Today’s blog post comes from lawyer Thomas Domer, who is an advocate for injured workers through Domer Law Firm in Milwaukee, and he also teaches the workers’ compensation course at Marquette University. He writes about a talk he gave in New Orleans regarding three important tips for people making a workers’ compensation claim. These tips generally apply in Nebraska and Iowa, but workers’ compensation laws vary by state. So please speak with an experienced workers’ compensation lawyer if you have questions about specifics regarding your experiences. Have a safe, productive day.
I just returned from New Orleans where I made a presentation to about 150 workers’ compensation lawyers (both for workers and for employers) on “Case and Client Evaluation In Workers’ Compensation”.
Since many in the audience represented insurance companies and employers, I paid particular attention to their response to my presentation. As one would expect, their best chance to win a case on behalf of the employer and insurance carrier occurs when several items come into play:
When there is no actual report of the injury. [Worker’s Tip: No matter how small the work injury, make sure it is reported in some fashion – cell phone, voice recording, or Accident Report and the worker keeps a copy (BEST).]
Failure to report that a work injury occurred to the first treating practitioner (whether Emergency Room, employer-directed medical facility, hospital, or primary care physician). The single most difficult hurdle in a workers’ compensation claim involving a traumatic injury occurs when no report of the injury is found in the initial medical record.
In “Occupational Exposure” cases, no discussion with the doctor about work duties or prior incidents. (In Wisconsin, a worker can recover for workers’ compensation in one of two ways:
A traumatic injury where a single incident has caused the disability (lifting a box, falling, etc.)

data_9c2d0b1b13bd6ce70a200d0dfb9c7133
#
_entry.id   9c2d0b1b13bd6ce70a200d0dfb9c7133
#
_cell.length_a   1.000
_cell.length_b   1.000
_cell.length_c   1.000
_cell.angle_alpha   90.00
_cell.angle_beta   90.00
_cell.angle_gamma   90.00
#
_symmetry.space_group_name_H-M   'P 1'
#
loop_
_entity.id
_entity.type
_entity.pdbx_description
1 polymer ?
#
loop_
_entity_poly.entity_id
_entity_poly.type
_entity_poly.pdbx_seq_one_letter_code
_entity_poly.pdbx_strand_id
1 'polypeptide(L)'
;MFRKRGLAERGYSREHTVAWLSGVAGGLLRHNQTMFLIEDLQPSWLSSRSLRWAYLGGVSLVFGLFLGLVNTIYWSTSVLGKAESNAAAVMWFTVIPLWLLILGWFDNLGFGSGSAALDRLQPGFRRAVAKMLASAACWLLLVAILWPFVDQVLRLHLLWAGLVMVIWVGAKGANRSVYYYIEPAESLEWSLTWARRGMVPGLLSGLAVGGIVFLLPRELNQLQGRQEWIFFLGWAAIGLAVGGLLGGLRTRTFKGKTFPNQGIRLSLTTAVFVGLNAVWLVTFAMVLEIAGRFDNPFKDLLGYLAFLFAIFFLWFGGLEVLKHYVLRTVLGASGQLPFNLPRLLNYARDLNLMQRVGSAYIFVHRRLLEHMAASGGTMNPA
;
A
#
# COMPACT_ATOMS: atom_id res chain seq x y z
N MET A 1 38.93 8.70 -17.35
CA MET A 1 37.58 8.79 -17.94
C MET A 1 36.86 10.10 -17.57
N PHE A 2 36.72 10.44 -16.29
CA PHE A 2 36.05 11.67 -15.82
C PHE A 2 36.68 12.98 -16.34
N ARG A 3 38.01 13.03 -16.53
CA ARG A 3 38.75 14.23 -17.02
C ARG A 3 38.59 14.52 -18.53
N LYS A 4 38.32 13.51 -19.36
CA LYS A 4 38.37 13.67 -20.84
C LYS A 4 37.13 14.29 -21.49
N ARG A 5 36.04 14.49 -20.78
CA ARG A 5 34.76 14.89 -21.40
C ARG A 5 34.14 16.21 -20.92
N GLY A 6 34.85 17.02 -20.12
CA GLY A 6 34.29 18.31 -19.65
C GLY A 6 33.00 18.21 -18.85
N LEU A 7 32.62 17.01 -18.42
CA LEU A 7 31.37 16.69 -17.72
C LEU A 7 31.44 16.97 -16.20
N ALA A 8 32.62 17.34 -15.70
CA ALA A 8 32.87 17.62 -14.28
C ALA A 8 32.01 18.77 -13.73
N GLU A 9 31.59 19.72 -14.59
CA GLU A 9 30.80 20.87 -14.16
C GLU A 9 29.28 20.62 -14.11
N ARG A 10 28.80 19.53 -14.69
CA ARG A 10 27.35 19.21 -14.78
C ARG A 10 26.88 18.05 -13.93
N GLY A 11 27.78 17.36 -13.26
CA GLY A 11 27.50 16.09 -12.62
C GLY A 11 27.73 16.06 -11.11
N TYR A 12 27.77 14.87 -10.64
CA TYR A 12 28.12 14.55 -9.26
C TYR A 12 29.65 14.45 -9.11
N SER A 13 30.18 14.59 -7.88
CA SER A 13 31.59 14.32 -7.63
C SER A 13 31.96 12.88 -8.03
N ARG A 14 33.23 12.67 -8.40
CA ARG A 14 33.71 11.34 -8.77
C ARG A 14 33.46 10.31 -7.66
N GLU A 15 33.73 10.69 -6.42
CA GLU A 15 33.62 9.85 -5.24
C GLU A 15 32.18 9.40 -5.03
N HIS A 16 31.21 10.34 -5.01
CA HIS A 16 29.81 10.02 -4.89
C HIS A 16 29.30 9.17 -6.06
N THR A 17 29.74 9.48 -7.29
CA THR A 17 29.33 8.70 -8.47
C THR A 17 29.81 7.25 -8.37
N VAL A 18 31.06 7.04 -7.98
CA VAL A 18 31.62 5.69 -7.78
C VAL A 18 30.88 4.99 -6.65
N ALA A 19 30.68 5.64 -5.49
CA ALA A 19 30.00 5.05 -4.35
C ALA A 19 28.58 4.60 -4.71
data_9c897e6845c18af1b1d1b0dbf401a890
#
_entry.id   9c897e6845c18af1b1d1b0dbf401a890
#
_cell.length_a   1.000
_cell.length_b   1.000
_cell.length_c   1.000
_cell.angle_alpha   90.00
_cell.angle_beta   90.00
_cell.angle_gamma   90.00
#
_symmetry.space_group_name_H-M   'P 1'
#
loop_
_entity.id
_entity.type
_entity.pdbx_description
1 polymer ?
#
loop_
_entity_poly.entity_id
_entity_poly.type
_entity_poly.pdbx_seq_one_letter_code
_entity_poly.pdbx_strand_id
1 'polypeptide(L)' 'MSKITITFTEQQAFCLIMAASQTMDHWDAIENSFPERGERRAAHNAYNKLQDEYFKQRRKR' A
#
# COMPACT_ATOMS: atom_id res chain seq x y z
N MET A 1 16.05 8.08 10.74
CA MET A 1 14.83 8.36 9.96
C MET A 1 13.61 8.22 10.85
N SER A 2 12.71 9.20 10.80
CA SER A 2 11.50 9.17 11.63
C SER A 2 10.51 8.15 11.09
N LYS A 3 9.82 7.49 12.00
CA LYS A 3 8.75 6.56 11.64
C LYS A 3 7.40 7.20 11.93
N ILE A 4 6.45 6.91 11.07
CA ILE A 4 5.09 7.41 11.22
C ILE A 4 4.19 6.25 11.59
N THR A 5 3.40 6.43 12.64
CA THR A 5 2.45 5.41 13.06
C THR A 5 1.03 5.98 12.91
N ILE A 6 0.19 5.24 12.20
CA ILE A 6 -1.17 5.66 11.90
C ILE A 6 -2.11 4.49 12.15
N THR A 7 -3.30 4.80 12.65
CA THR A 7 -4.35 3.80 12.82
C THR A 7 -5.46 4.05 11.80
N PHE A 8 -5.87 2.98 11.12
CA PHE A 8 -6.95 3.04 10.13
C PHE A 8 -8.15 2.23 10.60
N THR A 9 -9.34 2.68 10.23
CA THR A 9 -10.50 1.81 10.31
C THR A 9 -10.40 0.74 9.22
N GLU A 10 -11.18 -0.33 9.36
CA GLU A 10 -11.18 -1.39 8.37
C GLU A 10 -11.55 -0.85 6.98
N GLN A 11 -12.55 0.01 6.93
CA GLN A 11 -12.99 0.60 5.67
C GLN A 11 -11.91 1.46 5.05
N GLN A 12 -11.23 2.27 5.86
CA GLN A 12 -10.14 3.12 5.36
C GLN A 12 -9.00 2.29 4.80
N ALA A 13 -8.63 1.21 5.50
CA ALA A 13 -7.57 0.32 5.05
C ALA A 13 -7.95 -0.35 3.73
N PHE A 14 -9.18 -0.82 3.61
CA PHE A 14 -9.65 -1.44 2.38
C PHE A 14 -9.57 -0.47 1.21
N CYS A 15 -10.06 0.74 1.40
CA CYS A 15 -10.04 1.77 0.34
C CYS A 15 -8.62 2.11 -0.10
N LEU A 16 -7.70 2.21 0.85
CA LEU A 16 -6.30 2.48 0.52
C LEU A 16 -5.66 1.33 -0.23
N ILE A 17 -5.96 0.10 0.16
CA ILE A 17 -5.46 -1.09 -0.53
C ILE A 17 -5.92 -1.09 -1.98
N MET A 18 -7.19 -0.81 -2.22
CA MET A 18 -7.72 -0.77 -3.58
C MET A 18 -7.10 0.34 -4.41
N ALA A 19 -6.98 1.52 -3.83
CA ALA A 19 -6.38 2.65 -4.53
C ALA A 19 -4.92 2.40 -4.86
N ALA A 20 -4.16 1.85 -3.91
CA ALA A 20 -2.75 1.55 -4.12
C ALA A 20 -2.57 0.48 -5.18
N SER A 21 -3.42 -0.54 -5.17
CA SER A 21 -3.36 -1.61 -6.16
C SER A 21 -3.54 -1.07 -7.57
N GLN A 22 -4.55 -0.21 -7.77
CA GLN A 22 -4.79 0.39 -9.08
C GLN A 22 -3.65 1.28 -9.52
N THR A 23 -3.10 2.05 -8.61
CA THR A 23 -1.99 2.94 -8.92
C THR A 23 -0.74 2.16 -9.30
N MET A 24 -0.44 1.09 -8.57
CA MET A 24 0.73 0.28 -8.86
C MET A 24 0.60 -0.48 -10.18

Occupational Exposure, where the wear and tear of a worker’s job causes the disability over time. In this latter category, workers routinely do not indicate with any kind of specificity the type of work they perform when they see the doctor.
These three tips can help us as workers’ compensation lawyers win claims, more so than any “Clarence Darrow” court room techniques or strategies.
Today’s post comes from guest author Thomas Domer from The Domer Law Firm in Milwaukee. Although Nebraska doesn’t require a “single incident or episode” like Wisconsin, the terms “trauma” and “traumatic injuries” most definitely mean different things to different people. Context matters, and most injured workers don’t have a lot of experience with medical terminology and what it means. The legal profession has its share of jargon, but that’s part of the job of an attorney and their staff – to help clients navigate through both the jargon and process of their claims. But I agree with Mr. Domer that it would be much more helpful to injured workers if doctors spent a quick moment explaining what their jargon – especially using words like trauma – really means in the context of a work injury report.
I’ve been investigating Wisconsin and national fraud statistics in worker’s compensation to prepare for a national presentation I am making in Cape Cod in July. One fascinating and recurring basis for denial of worker’s comp claims (and potential claims against employees for fraud) stems from an insurance carrier’s review of the initial medical report.
Often the physician or emergency room nurse, physicians assistant or First Responder will ask an injured worker “Did you have any trauma?” If the answer to the question is “no”, the medical records will routinely indicate “no trauma”. This information is translated by the insurance carrier as a denial that an injury occurred. The level of medical sophistication for an injured worker is routinely limited. Most of my clients (and based on inquiries with other workers’ attorneys, their clients as well) believe a trauma is something akin to getting hit by a bus. They do not equate the notion of trauma with lifting a heavy object such as a table or a box. The criteria for traumatic injuries in most states, including Wisconsin, is that a single incident or episode caused the injury or aggravated a pre-existing condition beyond a normal progression. In many cases a lack of “traumatic injury” at the initial medical presentation is not an accurate indication of whether a traumatic injury actually occurred.